- The league successfully restored financial stability in Austria following the economic slump in the country after the World War 1.
- It successfully enforced control over the manufacture and sale of arms. It also held disarmament meetings.
- The league ensured signing of peace treaties to promote security in the world. For example, the Locarno treaties of 1925 that settled boundary disputes between Germany and France.
Failures of the League of Nations
The League of Nations failed its Prime objective of maintaining world peace in the following ways;
- It failed to solve the Sino-Japanese dispute after Japan invaded Manchuria in China in 1931. Japan after refusing to abide by the League’s demands that it withdraws from the Chinese territory, even pulled out of the league in 1933.
- The Italian invasion of Ethiopia in 1935. Benito Mussolini, rather than accept the League’s verdict that he withdraws Italian troops from Ethiopia, pulled out of the League.
- The League failed to stop German Violation of the terms of the Versailles Treaty. She embarked on a remilitarization programme and established a navy and an airbase.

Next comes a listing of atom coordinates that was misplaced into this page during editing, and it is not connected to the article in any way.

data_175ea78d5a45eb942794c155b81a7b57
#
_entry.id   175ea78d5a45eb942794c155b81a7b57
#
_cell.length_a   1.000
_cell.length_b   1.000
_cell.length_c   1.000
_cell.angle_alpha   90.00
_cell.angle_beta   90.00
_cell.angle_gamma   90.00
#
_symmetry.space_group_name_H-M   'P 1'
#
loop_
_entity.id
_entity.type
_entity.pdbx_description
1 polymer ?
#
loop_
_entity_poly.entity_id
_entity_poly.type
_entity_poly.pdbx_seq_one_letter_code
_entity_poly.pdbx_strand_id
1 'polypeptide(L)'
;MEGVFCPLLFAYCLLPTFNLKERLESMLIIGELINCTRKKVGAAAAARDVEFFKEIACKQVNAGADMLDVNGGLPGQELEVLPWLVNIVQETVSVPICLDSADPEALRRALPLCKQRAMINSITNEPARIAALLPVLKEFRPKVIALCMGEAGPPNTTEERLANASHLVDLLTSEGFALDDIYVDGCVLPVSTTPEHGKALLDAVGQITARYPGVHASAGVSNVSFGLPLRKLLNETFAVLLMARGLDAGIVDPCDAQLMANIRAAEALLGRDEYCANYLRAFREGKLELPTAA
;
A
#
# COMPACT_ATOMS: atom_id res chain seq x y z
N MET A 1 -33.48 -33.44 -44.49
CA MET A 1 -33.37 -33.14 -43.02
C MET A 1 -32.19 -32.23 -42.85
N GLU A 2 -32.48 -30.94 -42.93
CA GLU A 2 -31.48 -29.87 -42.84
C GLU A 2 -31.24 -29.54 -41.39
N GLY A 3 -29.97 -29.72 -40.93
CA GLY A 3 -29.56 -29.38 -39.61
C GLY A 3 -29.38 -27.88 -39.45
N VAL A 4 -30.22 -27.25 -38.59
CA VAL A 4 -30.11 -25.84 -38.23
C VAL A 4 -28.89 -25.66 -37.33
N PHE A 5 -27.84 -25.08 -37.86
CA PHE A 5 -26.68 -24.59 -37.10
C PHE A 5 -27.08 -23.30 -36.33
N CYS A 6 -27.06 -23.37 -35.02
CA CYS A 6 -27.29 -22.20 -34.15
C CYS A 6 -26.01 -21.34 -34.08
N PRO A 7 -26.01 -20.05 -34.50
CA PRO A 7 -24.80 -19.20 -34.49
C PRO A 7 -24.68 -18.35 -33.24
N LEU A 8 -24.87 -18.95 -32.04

- Nations continued to make many defensive pacts in total disregard of the Treaty of Versailles.
- Germany invaded other regions such as Poland and Austria between 1936 and 1939, while Russia invaded Finland in 1939 in violation of the League of Nations.
Factors that undermined the effectiveness of the League of Nations.
- Member countries were not willing to take disputes to the international court of justice.
- German was still determined to increase its military strength and continue with its aggression policy.
- Individual nations were more pre-occupied with national interests and pride, at the expense of the organization’s interests.
- The Versailles peace settlement resolutions were too harsh to Germany thus leaving the Germans aggrieved and refuse to cooperate with the League of Nations.
- The League of Nations lacked the executive authority to implement its resolutions.